Pittsburgh, PA
NASPA Club #655

South Hills Scrabble® Club
Saturdays - 1:00 to 4:00 p.m.
Mt. Lebanon Library - Lower Level

Help & Tips

ScrabbleThere are a number of ways to get better at playing Scrabble®. First and foremost, playing often and against a variety of players helps sharpen your skills and makes you better able to see letter combinations.

Study word lists. Knowing the two and three letter words that are accepted in Scrabble® play will help you increase your score by increasing your ability to do parallel play, doubling the value of the letters and giving you better ability to link to other words on the board. The best list for learning all the acceptable two and three letter combinations in Scrabble® is the Cheat Sheet. Download a copy by clicking here.

ScrabbleThe Cheat Sheet also gives you lists of words that can be played with the Scrabble "power letters": J, Q, X, and Z and offers words you can play during those annoying times when your rack is filled with vowels ("vowel dumps"), as well as a fair number of "bingos" - using all seven letters on your rack in one turn - when you have a number of common letters on your rack.

You can register to play Scrabble online with others around the world, or with your friend across town, at the Internet Scrabble® Club at http://isc.ro.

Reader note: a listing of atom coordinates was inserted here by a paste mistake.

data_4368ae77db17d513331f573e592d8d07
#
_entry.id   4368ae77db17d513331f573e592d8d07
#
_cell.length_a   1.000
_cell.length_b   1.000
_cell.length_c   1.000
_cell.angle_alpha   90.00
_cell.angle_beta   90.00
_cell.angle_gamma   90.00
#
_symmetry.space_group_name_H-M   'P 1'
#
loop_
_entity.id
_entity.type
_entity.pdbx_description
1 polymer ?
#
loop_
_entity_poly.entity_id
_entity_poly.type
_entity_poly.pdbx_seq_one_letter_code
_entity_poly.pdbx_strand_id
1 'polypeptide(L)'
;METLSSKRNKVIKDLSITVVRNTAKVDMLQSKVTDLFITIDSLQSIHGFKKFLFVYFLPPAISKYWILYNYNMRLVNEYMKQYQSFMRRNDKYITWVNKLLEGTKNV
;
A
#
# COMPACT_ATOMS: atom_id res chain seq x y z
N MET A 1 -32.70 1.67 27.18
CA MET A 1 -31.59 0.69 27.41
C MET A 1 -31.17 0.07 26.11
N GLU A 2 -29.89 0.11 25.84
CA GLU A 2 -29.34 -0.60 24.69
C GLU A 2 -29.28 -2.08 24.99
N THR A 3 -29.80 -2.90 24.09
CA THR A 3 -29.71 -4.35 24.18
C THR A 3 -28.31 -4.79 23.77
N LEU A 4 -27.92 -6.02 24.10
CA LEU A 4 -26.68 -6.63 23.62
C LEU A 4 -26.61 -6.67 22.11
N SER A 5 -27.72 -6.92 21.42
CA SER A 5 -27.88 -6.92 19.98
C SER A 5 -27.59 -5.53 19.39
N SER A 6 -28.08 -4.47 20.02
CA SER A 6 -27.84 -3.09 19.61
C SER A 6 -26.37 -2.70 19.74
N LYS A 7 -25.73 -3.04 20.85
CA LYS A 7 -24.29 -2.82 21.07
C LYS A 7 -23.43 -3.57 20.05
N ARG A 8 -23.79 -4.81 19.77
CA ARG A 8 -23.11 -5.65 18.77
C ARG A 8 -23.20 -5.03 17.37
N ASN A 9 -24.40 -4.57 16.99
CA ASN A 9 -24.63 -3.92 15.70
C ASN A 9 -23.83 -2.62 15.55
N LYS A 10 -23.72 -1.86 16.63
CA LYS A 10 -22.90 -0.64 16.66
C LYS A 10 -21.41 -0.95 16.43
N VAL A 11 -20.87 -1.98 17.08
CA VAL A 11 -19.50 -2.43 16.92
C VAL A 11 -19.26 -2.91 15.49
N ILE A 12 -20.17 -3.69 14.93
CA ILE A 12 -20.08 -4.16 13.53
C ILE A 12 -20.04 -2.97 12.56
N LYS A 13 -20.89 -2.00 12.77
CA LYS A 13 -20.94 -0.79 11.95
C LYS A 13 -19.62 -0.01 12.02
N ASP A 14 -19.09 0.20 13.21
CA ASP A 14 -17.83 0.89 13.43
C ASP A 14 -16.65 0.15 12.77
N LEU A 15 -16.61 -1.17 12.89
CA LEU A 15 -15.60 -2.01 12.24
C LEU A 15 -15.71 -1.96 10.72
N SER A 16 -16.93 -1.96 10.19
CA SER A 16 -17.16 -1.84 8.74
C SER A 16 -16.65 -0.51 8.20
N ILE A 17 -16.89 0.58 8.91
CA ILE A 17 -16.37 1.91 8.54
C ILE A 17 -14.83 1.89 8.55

Here's another good site to check out for Scrabble-playing tips: http://ashevillescrabble.com/Asheville_Scrabble_Club/Home_News.html

Another helpful website is from Wordplays.com called "Is It A Word?" where you can check out letter combinations to see if they are acceptable not only in Scrabble®, but also in Words with Friends and other word games. It also provides fun links to other words games.

ScrabbleAnd, if you're still interested, here are a few more Scrabble®-related word sites to check out:

"Capital Offense" Bingoes from the Asheville Scrabble Club newsletter: Normally, a proper noun isn't valid in Scrabble. Classic example: "Zen." But some proper nouns are acceptable because dictionary writers have decided they have become generic words. Classic example: xerox. Here's a link to a great list of valid words that may not seem like they should be valid:


Most of all, we hope to see you on Saturday afternoons at the Mt. Lebanon Library playing with us!